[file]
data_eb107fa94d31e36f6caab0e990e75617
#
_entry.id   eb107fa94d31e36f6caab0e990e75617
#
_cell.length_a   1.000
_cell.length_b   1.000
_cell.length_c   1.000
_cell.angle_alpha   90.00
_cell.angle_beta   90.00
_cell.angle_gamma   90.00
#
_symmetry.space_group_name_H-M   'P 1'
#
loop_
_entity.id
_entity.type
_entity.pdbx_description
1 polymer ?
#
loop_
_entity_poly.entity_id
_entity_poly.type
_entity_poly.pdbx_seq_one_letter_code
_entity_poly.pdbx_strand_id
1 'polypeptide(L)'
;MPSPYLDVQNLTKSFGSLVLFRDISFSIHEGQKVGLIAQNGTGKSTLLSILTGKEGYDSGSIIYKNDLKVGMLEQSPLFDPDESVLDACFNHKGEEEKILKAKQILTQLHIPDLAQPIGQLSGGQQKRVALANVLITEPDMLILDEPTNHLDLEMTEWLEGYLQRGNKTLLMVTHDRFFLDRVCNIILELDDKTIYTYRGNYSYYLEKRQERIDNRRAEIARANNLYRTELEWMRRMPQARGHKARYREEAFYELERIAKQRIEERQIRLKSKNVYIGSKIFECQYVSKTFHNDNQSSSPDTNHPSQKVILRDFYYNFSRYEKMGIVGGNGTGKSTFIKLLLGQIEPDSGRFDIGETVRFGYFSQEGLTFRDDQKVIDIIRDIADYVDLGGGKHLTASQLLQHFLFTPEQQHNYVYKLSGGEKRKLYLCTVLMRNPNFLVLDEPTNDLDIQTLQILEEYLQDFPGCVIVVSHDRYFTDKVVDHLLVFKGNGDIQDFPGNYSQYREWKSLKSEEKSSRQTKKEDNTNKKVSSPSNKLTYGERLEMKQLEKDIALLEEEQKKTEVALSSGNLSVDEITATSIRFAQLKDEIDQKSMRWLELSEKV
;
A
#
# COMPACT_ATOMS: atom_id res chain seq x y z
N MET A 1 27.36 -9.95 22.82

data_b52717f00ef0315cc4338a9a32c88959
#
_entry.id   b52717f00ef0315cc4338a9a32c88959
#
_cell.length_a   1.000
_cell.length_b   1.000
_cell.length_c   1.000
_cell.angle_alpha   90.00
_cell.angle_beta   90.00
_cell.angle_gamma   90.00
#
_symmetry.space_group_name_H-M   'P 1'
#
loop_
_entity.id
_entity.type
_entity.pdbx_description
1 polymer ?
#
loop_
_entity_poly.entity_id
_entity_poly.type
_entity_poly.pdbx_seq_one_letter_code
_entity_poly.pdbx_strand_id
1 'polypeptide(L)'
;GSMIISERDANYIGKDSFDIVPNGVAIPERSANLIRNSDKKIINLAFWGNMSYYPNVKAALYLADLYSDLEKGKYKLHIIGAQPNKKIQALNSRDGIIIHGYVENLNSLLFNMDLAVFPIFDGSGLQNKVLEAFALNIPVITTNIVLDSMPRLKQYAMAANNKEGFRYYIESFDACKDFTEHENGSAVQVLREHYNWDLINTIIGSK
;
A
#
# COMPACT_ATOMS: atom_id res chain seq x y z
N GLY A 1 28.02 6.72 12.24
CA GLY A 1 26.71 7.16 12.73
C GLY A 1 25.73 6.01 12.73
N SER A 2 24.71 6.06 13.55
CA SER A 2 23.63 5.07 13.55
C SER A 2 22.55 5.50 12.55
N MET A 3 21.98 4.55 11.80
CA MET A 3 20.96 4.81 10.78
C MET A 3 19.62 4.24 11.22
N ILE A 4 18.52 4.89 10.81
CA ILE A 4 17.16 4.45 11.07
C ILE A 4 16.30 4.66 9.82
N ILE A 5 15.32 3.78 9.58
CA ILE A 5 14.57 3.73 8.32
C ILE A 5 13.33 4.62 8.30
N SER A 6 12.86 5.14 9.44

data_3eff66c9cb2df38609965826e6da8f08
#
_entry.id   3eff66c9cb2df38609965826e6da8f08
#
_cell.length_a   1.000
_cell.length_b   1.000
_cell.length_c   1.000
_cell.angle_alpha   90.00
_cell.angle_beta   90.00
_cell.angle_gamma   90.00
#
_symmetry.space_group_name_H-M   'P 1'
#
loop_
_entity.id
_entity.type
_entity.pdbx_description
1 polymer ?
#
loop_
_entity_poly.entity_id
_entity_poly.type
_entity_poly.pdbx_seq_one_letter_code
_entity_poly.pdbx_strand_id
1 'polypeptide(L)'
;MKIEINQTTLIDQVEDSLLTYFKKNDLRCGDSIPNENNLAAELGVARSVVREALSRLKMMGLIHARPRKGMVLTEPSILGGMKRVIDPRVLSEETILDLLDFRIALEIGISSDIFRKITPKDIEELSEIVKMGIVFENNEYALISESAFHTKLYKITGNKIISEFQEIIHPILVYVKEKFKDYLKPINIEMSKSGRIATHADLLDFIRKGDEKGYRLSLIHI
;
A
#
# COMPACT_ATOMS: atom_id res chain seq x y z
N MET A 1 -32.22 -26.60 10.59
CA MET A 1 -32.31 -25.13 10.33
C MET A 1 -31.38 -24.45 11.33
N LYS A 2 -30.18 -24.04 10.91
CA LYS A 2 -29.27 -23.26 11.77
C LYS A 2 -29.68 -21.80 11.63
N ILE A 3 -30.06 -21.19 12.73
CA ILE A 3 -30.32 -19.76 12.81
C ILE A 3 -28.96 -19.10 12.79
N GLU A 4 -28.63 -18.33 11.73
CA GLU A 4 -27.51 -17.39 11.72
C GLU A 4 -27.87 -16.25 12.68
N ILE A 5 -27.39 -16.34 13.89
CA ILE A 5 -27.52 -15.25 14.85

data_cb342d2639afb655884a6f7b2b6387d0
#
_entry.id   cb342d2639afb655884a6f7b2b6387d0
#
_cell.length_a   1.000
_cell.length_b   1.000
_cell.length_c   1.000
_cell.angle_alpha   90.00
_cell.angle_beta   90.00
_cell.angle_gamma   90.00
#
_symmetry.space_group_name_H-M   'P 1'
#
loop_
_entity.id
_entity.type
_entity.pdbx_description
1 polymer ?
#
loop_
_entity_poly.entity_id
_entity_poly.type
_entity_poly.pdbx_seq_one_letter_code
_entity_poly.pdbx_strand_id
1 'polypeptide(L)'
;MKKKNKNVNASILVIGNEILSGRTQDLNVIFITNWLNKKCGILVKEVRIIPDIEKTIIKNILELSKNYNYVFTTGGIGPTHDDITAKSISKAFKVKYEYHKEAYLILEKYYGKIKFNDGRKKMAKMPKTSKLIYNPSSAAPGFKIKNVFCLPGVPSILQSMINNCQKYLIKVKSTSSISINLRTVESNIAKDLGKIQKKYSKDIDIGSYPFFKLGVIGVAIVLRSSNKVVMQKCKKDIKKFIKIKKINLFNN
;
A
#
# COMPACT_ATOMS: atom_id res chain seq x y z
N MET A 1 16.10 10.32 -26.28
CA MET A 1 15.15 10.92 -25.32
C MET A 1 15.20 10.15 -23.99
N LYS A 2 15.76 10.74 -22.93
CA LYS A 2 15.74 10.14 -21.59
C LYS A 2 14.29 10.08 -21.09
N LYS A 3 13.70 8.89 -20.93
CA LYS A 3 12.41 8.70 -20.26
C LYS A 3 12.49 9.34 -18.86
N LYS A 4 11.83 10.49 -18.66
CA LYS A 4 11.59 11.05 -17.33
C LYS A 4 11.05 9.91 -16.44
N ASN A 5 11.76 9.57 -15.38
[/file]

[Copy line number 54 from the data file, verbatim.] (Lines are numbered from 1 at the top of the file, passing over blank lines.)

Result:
_entity_poly.pdbx_seq_one_letter_code